First, he argues for a "Mind First, Matter Second" perspective on our universe. This is a clear understanding of Mystery School dualism, but it makes the same mistakes they did, as well. To leap to the end of it all, here it is: The Infinite. It shook up the Mystery Schools pretty well, too. Once the infinite is proved, this dualsim is made moot. Mind and Matter are ultimately one thing.
Materialism is once again useful in an infinite and perfect universe. Infinite perfection is rationalized by Descartes, proven geometrically by the Reiman Sphere and the resultant infinite dualities are resolved via a Helgelian dialectical operation which uses the Golden Mean as the constant.
I wrote a book on this topic and it's available at Amazon for your Kindle. Search for my name: Russell Martocci if you would like to know more of my thinking on this topic.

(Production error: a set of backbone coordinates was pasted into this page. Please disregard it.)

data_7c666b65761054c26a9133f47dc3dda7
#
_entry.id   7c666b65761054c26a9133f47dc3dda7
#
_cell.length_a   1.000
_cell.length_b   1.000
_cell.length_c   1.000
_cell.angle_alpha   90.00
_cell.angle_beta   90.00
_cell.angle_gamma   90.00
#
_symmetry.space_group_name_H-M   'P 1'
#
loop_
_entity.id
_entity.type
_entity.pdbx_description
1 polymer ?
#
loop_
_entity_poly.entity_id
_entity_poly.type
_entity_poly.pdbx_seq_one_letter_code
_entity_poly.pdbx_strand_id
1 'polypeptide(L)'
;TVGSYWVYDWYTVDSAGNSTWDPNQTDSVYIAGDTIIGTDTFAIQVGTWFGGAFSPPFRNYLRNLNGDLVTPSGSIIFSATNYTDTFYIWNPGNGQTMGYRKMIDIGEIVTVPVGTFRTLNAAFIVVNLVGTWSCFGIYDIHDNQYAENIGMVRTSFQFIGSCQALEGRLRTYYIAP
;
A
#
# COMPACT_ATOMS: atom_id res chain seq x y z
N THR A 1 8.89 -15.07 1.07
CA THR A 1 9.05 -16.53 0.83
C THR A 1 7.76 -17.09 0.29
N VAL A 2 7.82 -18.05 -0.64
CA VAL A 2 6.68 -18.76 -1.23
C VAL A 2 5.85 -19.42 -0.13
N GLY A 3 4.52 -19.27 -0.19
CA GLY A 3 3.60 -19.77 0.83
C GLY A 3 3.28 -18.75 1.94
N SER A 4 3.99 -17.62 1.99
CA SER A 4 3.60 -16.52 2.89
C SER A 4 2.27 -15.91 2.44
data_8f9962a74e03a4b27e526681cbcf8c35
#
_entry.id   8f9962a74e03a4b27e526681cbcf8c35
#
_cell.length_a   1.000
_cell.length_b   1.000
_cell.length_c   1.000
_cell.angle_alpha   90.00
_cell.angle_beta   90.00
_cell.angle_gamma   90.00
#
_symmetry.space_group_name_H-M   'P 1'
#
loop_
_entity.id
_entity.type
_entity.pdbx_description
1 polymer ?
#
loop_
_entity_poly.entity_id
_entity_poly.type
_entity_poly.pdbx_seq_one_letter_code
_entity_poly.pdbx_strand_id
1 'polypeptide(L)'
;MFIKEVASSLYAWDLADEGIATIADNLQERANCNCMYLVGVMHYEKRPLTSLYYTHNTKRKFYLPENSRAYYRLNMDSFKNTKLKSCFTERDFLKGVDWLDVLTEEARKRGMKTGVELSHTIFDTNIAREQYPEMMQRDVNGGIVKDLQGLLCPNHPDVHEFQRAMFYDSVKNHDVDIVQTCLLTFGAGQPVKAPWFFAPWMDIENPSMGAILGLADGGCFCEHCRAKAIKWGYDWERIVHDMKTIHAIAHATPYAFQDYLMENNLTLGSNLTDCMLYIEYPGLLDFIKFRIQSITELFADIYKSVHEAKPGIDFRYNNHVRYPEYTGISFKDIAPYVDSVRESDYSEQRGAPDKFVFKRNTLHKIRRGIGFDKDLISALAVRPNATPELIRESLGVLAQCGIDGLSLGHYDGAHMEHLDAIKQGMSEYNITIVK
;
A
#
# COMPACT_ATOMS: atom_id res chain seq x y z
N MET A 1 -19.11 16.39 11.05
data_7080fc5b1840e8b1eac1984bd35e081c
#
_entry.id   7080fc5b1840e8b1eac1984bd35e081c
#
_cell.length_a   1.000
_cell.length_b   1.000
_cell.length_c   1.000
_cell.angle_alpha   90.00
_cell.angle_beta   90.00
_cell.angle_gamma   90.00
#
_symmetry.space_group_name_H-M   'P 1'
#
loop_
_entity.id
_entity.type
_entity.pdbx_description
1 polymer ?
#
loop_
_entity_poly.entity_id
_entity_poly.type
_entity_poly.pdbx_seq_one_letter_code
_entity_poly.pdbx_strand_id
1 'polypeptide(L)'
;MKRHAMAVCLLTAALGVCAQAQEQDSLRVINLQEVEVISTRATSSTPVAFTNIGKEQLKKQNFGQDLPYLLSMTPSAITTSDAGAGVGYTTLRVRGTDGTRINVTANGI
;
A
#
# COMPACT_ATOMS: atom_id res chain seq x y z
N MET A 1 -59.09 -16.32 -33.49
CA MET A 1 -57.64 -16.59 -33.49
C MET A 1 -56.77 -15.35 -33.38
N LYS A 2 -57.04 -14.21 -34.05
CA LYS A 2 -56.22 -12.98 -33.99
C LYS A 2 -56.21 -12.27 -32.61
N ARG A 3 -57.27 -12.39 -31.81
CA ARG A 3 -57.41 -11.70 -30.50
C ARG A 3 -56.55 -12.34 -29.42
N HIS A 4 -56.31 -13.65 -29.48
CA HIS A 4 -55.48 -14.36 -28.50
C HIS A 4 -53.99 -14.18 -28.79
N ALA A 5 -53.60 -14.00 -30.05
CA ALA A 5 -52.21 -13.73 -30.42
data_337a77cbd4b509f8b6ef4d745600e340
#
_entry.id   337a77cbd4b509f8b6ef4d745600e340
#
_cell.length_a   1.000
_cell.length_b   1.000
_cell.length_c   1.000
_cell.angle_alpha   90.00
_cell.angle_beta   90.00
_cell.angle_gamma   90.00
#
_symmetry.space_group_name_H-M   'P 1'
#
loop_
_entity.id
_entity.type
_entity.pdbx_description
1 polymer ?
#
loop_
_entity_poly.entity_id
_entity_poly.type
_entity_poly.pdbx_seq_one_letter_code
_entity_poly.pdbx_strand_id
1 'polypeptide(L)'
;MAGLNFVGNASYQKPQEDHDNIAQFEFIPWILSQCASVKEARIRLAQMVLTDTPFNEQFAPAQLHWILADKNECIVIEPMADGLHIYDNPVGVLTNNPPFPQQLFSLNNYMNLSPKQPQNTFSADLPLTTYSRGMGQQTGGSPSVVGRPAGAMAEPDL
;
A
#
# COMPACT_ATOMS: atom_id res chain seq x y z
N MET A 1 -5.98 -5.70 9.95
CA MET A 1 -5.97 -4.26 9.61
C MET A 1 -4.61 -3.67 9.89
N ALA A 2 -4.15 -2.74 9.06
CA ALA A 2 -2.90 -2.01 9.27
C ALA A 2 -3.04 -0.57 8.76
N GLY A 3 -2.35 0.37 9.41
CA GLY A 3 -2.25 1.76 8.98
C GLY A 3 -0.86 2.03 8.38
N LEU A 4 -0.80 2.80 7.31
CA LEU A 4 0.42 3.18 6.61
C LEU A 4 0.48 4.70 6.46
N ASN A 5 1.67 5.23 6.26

Learn, understand, then decide whether you accept or reject.
The audiobook starts off with a highly unusual story of creation, providing some unconventional versions of the story of creation as presented in the Bible. It goes on to integrate classical mythology, spirituality and eventually, a not-so-secret "secret society" testimony on how the world got to where it is.
It doesn't shy away from attacking conventional norms about human life and nature, which could upset plenty of people. All in all, it is worth listening to if you want to know what some people secretly believe. Mileage may vary.
Lots of information from an original viewpoint.
Listened to it several times.
I wish I could hear more from this author on any of the many threads that this book leads to.
author of the historic novel 'Fort Ross'